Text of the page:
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I have two tables: accessories and orders.

[accessories.category] contains a list of categories, i.e Red, Green, Blue ... The orders table contains a list of past orders.

I want to select:

10 records from [accessories.category] WHERE category = 'Red' AND
10 records from [accessories.category] WHERE category = 'Green' AND
10 records from [accessories.category] WHERE category = 'Blue'

I also want to reference the orders table joining [accessories.catno] where it equals [orders.catno], show only products where [accessories.stocklevel] >0 and order the recordset by COUNT(orders.sold) DESC (show bestselling items first).

Because I wanted a set number of records from each category, I decided that a UNION ALL query would be suitable, and indeed it does work. The problem is that it is not fast enough to put into production as it takes 0.3 seconds to execute on my development box. If I remove the "ORDER BY sold DESC", the query takes just 0.0236 seconds, which is acceptable. The problem is that I can't lose the ORDER BY.

BTW: I have indexed all the fields I need to. Here is the query:

(SELECT 
accessories.catno, 
accessories.category, 
accessories.header, 
accessories.description, 
accessories.specialoffer, 
accessories.picture, 
accessories.unit, 
accessories.addinfo, 
accessories.post, 
accessories.price, 
accessories.vat, 
accessories.soundclip, 
COUNT(orders.catno) AS sold 
FROM 
accessories, orders 
WHERE 
orders.catno = accessories.catno 
AND 
accessories.category = 'Red' 
AND accessories.stocklevel > 0 AND 
accessories.category = 'Red' 
GROUP BY catno 
ORDER BY sold DESC 
LIMIT 10) 

UNION ALL 

(SELECT 
accessories.catno, 
accessories.category, 
accessories.header, 
accessories.description, 
accessories.specialoffer, 
accessories.picture, 
accessories.unit, 
accessories.addinfo, 
accessories.post, 
accessories.price, 
accessories.vat, 
accessories.soundclip, 
COUNT(orders.catno) AS sold 
FROM 
accessories, orders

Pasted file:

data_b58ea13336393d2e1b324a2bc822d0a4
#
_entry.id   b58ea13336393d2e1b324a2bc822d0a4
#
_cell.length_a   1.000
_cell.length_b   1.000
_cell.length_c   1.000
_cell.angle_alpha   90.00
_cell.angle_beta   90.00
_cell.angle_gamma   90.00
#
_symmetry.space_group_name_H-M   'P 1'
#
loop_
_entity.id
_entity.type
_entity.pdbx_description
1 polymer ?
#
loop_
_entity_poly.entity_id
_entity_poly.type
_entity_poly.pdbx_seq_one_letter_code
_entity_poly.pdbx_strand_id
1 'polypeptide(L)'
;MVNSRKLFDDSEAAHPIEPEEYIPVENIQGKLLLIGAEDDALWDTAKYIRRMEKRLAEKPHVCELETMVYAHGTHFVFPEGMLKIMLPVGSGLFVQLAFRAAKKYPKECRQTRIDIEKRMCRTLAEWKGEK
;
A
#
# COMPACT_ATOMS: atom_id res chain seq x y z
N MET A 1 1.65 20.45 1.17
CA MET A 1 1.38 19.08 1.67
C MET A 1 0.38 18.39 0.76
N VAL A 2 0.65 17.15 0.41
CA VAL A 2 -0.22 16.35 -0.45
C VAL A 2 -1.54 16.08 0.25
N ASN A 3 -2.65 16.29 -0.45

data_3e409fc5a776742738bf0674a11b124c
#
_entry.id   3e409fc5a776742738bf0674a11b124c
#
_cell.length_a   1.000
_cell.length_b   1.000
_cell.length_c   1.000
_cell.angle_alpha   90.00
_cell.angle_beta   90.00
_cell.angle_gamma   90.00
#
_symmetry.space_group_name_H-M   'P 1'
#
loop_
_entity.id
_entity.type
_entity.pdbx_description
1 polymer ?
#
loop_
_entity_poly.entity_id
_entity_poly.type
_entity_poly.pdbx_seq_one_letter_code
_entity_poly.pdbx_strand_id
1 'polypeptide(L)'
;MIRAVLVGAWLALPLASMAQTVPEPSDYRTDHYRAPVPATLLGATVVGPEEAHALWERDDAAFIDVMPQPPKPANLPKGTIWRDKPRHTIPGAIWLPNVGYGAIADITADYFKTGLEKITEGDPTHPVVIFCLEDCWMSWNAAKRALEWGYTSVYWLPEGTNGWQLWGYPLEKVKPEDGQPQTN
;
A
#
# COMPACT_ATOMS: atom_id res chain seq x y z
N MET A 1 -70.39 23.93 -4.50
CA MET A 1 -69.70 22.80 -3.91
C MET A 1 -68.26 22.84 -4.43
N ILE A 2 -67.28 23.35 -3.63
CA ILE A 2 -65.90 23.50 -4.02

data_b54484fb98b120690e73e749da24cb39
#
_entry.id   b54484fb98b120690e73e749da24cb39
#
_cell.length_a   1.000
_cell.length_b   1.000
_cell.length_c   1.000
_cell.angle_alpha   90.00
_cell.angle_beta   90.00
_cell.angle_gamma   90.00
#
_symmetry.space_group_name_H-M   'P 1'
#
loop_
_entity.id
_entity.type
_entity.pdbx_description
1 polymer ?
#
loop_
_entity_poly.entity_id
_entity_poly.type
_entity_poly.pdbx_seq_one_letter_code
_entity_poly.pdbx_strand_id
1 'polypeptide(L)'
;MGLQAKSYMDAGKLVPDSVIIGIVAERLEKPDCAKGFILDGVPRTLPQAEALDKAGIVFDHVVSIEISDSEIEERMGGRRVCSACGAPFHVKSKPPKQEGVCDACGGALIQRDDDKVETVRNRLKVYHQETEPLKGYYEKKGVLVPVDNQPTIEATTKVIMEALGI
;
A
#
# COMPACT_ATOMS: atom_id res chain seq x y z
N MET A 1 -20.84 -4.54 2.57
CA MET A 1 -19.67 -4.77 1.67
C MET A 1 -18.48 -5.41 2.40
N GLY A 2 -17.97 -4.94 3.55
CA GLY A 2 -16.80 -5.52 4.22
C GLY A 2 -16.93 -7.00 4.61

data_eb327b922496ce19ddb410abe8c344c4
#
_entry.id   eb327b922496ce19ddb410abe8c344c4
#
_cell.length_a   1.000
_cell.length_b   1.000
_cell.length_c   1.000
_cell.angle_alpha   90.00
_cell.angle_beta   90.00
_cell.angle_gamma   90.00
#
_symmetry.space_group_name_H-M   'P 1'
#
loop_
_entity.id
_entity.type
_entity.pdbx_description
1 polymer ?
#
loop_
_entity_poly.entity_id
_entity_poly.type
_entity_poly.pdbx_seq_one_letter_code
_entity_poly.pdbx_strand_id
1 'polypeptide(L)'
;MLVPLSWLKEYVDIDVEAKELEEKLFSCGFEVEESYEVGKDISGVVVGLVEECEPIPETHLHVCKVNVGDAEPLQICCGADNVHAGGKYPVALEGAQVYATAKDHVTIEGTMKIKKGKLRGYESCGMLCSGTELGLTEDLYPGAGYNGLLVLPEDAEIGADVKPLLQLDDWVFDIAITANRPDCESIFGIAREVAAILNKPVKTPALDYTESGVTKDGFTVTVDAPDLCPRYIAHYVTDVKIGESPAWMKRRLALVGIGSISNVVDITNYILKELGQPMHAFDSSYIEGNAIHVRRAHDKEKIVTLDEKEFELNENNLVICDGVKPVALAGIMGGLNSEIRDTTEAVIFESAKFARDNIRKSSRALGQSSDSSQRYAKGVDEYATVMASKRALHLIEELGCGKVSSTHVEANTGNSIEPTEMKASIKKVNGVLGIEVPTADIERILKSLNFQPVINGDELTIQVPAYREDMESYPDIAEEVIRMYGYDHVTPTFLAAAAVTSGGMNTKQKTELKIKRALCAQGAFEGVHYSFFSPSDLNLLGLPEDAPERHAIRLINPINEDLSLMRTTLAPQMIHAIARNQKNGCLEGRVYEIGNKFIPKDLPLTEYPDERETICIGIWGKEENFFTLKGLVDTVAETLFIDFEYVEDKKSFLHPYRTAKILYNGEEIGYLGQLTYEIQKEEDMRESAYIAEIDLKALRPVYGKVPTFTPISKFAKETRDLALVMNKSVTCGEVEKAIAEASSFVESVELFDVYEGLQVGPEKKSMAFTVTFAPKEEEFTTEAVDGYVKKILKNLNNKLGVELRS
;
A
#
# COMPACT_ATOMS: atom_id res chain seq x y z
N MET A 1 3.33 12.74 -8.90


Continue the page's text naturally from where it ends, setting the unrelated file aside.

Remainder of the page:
WHERE 
orders.catno = accessories.catno 
AND 
accessories.category = 'Green' 
AND accessories.stocklevel > 0 AND 
accessories.category = 'Green' 
GROUP BY catno 
ORDER BY sold DESC 
LIMIT 10) 

UNION ALL

(SELECT 
accessories.catno, 
accessories.category, 
accessories.header, 
accessories.description, 
accessories.specialoffer, 
accessories.picture, 
accessories.unit, 
accessories.addinfo, 
accessories.post, 
accessories.price, 
accessories.vat, 
accessories.soundclip, 
COUNT(orders.catno) AS sold 
FROM 
accessories, orders 
WHERE 
orders.catno = accessories.catno 
AND 
accessories.category = 'Blue' 
AND accessories.stocklevel > 0 AND 
accessories.category = 'Blue' 
GROUP BY catno 
ORDER BY sold DESC 
LIMIT 10) 

Not sure if I am asking too much in this query or whether I need to re-think. Any ideas?

Have added the output from EXPLAIN.

Explain Output

share|improve this question
    
Are you sure you have an index on sold? –  Mike Brant Jan 24 '13 at 20:40
    
My guess is the problem is taking the COUNT. If you can denormalize it and update it with triggers it should run a lot faster. –  Alex Jan 24 '13 at 20:46
    
show output from EXPLAIN on your query? –  ysth Jan 24 '13 at 20:51
    
@MikeBrant: sold is a count, not a column, so no index –  ysth Jan 24 '13 at 20:53
    
Well there is your problem, you are sorting on something that is not indexed. –  Mike Brant Jan 24 '13 at 20:59

3 Answers 3

up vote 2 down vote accepted

As Alex suggests, you could make sold a column and keep it up to date with triggers. Or you could run your query periodically (hourly? every 5 minutes? every 1 minute?) and save the results in another table (or better yet, cache the html I am guessing you are generating from it and avoid the query altogether).

share|improve this answer